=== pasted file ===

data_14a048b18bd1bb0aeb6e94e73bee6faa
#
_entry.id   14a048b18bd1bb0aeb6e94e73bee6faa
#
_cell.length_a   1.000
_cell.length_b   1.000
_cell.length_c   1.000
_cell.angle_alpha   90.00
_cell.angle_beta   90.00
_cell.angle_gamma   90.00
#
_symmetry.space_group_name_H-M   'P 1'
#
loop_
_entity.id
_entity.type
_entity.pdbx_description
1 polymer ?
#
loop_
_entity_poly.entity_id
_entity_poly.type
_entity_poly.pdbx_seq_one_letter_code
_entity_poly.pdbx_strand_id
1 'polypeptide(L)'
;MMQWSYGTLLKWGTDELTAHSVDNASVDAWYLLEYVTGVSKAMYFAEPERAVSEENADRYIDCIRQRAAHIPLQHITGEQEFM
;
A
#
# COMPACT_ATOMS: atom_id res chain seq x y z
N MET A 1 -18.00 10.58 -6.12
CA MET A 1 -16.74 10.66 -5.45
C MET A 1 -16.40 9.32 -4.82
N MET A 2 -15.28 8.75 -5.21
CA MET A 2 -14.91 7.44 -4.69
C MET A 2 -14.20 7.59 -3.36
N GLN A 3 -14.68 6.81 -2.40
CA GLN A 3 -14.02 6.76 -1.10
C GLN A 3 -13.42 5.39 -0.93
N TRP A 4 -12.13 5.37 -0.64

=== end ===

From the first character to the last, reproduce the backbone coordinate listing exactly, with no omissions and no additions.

data_14a048b18bd1bb0aeb6e94e73bee6faa
#
_entry.id   14a048b18bd1bb0aeb6e94e73bee6faa
#
_cell.length_a   1.000
_cell.length_b   1.000
_cell.length_c   1.000
_cell.angle_alpha   90.00
_cell.angle_beta   90.00
_cell.angle_gamma   90.00
#
_symmetry.space_group_name_H-M   'P 1'
#
loop_
_entity.id
_entity.type
_entity.pdbx_description
1 polymer ?
#
loop_
_entity_poly.entity_id
_entity_poly.type
_entity_poly.pdbx_seq_one_letter_code
_entity_poly.pdbx_strand_id
1 'polypeptide(L)'
;MMQWSYGTLLKWGTDELTAHSVDNASVDAWYLLEYVTGVSKAMYFAEPERAVSEENADRYIDCIRQRAAHIPLQHITGEQEFM
;
A
#
# COMPACT_ATOMS: atom_id res chain seq x y z
N MET A 1 -18.00 10.58 -6.12
CA MET A 1 -16.74 10.66 -5.45
C MET A 1 -16.40 9.32 -4.82
N MET A 2 -15.28 8.75 -5.21
CA MET A 2 -14.91 7.44 -4.69
C MET A 2 -14.20 7.59 -3.36
N GLN A 3 -14.68 6.81 -2.40
CA GLN A 3 -14.02 6.76 -1.10
C GLN A 3 -13.42 5.39 -0.93
N TRP A 4 -12.13 5.37 -0.64